DeFi hacks have been raising concerns within the crypto community for quite some time now. These attacks on DeFi platforms have exposed vulnerabilities that hackers are increasingly exploiting, resulting in substantial losses for investors and projects alike.
On Tuesday, the Fantom Foundation confirmed that a “small number” of its wallets were compromised. The resulting losses were approximately $550,000.
Although this incident amounts to only 1% of the Foundation’s total funds, it raises significant concerns about the security at Fant. The attack looked that it was targeted towards specific wallets managed by a Fantom wallet.
A Fantom employee’s personal wallets were compromised. Some of these impacted wallets were labeled ‘Foundation Wallets,’ but they were no longer being utilized by the organization and had been reassigned to a Fantom employee, making this a targeted personal attack
How were the wallets hacked?
Preliminary investigations indicate a possible vulnerability through a zero-day hack in Google Chrome. However, the actual cause and mechanism of the breach are still under scrutiny.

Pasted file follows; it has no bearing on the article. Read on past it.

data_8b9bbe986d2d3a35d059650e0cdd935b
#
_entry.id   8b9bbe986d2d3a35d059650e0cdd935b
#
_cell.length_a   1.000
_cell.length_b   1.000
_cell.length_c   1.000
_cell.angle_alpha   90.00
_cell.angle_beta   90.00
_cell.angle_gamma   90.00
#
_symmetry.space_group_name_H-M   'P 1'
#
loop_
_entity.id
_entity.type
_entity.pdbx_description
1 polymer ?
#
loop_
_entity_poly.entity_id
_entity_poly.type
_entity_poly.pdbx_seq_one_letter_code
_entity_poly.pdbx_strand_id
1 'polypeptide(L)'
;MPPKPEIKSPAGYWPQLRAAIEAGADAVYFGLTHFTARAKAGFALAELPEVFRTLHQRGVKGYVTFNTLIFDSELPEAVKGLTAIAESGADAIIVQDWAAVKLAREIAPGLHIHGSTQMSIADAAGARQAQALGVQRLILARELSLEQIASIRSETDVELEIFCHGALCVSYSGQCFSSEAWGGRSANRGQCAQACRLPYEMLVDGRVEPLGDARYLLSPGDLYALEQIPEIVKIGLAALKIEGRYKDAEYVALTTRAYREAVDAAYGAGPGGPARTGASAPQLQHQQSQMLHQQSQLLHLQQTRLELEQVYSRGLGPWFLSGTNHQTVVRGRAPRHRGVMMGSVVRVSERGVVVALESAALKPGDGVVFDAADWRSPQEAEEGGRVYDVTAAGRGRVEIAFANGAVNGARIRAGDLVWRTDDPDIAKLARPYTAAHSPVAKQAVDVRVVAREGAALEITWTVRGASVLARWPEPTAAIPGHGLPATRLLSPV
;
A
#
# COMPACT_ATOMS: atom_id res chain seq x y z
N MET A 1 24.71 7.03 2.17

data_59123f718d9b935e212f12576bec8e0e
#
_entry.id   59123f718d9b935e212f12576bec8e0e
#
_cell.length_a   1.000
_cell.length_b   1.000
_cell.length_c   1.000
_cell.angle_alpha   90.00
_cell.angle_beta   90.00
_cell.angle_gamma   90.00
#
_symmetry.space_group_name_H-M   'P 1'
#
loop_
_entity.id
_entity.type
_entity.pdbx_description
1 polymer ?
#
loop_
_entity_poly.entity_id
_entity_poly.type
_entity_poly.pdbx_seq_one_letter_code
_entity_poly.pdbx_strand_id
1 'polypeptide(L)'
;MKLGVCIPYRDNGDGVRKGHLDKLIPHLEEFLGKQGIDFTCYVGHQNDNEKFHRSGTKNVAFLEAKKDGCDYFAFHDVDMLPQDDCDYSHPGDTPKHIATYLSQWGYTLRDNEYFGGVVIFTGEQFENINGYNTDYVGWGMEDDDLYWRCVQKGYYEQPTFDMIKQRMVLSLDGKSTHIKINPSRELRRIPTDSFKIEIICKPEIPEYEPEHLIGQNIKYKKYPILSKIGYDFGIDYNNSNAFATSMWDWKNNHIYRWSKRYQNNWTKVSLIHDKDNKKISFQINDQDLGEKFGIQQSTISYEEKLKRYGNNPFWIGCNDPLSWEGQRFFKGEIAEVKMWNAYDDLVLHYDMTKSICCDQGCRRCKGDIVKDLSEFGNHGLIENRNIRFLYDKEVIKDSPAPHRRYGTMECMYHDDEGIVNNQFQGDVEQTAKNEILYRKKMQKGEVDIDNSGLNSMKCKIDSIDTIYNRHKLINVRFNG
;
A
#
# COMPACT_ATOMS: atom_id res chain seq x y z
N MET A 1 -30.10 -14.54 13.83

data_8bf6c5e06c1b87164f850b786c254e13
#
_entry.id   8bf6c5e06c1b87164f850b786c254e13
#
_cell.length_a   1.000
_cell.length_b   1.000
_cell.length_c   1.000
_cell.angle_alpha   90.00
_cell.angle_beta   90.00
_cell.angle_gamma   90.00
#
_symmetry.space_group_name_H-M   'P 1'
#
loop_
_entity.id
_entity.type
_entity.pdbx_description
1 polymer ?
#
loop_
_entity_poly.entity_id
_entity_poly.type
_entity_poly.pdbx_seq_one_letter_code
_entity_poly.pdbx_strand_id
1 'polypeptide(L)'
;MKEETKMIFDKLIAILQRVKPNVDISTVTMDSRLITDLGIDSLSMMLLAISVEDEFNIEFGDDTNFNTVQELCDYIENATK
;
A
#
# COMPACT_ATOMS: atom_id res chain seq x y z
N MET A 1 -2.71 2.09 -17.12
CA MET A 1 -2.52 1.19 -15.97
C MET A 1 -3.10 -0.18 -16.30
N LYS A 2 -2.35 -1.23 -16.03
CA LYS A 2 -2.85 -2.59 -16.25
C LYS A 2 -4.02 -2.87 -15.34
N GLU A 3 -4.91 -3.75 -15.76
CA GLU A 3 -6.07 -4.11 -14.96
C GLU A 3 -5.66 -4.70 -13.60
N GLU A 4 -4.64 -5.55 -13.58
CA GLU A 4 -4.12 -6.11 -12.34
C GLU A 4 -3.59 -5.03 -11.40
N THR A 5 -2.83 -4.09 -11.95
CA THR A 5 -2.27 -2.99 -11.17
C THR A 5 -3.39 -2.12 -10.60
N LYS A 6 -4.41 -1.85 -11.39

It is necessary to take a deeper look at internal security procedures within the firm. Concerns have been raised about the security measures in place for reassigned wallets under staff oversight.
Fantom has expressed confidence in the safety of its primary funds after the targeted attack. They claim that 99% of their treasury remaining secure. Despite the affirmation the crypto community remains concerned about the security of their assets, given the targeted nature of this breach.
Crypto and DeFi hacks continue to wreck the industry
While 2023 began with hope as losses from crypto hacks declined, by the time it was August, hackers stole over $45 million in digital assets.
According to CertiK, as of September, $997 million in digital assets have been drained by hackers from crypto platforms. It includes $26 million from exit scams, $6.4 million from flash loan attacks, and $13.5 million from other incidents. Notable protocols Zunami and Exactly have faced the wrath of hackers. Zunami Protocol lost $2.2 million, while the Exactly Protocol exploit lost more than seven million.